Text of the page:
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Measuring Workers' Emotional State during Construction Tasks Using Wearable EEG
- Measuring Workers' Emotional State during Construction Tasks Using Wearable EEG
- Hwang S.; Jebelli H.; Choi B.; Choi M.; Lee S.
- Ewha Authors
- Issue Date
- Journal Title
- Journal of Construction Engineering and Management
- Journal of Construction Engineering and Management vol. 144, no. 7
- Arousal; Brain waves; Electroencephalogram; Emotions; Neurophysiology; Valence; Wearable devices
- American Society of Civil Engineers (ASCE)
- SCIE; SCOPUS
- Document Type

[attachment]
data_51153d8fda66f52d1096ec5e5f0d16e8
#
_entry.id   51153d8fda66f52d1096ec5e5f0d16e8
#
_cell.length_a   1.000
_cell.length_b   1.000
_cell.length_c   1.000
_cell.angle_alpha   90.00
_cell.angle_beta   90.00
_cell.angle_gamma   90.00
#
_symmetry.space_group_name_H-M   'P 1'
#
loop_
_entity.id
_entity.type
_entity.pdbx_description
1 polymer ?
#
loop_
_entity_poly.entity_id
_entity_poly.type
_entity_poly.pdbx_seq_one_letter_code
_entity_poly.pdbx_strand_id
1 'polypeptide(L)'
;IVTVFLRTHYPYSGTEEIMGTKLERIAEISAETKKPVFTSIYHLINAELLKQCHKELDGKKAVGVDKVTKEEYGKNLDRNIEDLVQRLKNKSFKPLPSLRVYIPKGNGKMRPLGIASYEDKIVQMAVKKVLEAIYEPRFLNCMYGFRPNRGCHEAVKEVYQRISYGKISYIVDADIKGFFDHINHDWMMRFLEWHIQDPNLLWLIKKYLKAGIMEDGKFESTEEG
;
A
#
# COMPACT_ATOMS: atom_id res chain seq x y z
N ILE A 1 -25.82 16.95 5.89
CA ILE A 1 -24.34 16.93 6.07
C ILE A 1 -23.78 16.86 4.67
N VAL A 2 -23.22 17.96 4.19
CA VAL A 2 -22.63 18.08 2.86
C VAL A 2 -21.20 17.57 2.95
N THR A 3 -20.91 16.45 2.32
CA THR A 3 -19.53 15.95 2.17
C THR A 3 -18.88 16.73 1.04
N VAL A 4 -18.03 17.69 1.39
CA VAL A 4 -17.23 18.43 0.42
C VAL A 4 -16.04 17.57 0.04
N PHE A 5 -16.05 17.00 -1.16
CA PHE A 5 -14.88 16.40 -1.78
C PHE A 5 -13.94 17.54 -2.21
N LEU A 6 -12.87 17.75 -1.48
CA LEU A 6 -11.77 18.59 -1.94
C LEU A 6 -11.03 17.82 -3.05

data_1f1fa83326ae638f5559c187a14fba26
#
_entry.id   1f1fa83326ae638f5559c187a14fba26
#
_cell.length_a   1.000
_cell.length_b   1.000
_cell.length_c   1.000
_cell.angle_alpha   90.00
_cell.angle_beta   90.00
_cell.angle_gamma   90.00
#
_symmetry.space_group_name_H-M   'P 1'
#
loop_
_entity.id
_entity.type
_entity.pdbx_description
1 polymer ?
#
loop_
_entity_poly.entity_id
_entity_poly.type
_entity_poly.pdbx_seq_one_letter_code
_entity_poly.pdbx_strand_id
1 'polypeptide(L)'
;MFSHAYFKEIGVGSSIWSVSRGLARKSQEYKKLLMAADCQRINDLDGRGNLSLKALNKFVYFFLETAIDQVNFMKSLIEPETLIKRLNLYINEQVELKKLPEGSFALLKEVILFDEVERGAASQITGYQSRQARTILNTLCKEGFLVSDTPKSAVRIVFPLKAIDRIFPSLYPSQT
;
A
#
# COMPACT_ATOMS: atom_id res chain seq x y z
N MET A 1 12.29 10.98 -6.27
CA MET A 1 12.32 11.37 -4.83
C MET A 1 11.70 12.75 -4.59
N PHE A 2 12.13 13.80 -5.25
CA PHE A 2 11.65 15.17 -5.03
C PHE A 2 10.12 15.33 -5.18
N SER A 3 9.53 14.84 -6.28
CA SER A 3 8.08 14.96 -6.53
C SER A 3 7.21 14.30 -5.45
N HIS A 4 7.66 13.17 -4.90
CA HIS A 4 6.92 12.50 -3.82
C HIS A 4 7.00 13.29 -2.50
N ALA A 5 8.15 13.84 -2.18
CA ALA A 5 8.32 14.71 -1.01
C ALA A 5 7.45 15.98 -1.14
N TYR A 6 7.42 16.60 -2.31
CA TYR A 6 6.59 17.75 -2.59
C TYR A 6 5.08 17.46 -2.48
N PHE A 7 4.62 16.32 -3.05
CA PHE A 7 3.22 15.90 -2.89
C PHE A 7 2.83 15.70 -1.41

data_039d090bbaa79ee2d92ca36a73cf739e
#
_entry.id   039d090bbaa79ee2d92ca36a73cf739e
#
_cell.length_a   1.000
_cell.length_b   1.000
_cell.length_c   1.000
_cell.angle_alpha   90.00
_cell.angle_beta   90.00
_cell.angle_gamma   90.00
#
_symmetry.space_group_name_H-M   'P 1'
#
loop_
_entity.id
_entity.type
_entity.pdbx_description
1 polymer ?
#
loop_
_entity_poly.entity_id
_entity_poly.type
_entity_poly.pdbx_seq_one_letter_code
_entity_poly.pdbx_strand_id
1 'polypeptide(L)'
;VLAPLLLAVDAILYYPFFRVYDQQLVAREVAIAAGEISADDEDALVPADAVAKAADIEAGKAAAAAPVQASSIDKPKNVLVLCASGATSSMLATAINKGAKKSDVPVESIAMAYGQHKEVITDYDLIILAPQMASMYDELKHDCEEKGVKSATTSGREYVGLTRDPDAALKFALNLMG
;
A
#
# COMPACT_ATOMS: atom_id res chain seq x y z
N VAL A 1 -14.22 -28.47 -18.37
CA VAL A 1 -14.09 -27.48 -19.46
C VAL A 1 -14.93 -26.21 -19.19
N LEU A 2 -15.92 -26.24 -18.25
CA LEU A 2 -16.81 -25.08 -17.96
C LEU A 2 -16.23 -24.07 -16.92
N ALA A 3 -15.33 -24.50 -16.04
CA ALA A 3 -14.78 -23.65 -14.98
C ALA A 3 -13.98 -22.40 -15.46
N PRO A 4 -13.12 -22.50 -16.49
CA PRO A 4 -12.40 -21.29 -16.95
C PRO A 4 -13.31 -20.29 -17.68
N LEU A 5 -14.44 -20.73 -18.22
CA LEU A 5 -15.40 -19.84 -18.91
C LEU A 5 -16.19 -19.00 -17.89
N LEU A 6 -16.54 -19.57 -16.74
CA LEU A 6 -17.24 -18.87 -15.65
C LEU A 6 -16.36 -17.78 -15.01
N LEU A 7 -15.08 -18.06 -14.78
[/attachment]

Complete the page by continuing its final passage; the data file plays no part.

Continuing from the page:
- Construction workers' emotional states (e.g., pleasure, displeasure, excitement, and relaxation) are known as a critical factor that affect their performance (e.g., safety, health, and productivity). To prevent adverse impacts on work performance, measuring emotional states should take precedence to better understand how workers' emotions vary while they are working. Among many methods available to measure emotional states, electroencephalogram (EEG) has a great potential for quantitative measurement by overcoming a possible bias from the survey-based subjective assessment of emotions. Although EEG-based emotion measurement has been tested and applied only in a laboratory environment, recent advancements in wearable EEG sensors, which are portable, wireless, and affordable, open a new door toward nonintrusive field emotion measurement. This study thus investigates the feasibility of measuring workers' emotions in the field using a wearable EEG sensor. To do this, a bipolar dimensional emotion model, which consists of valence (from displeasure to pleasure) and arousal (from relaxation to excitement) dimensions, was applied to quantify workers' emotional states. Then, workers' valence and arousal levels were measured using a wearable EEG sensor during their ongoing tasks. The validity of the EEG-based emotion measurement was examined through a comparison with cortisol levels obtained from workers' saliva samples, which has been accepted as a reliable physical measure of emotions. The results demonstrate the applicability of a wearable EEG sensor for measuring workers' emotions, particularly valence levels, which remain crucial to understanding workers' emotional states. This study contributes to the body of knowledge on in-depth studies for understanding workers' emotions in the field by providing a means to continuously and nonintrusively measure workers' emotions while they are working. © 2018 American Society of Civil Engineers.
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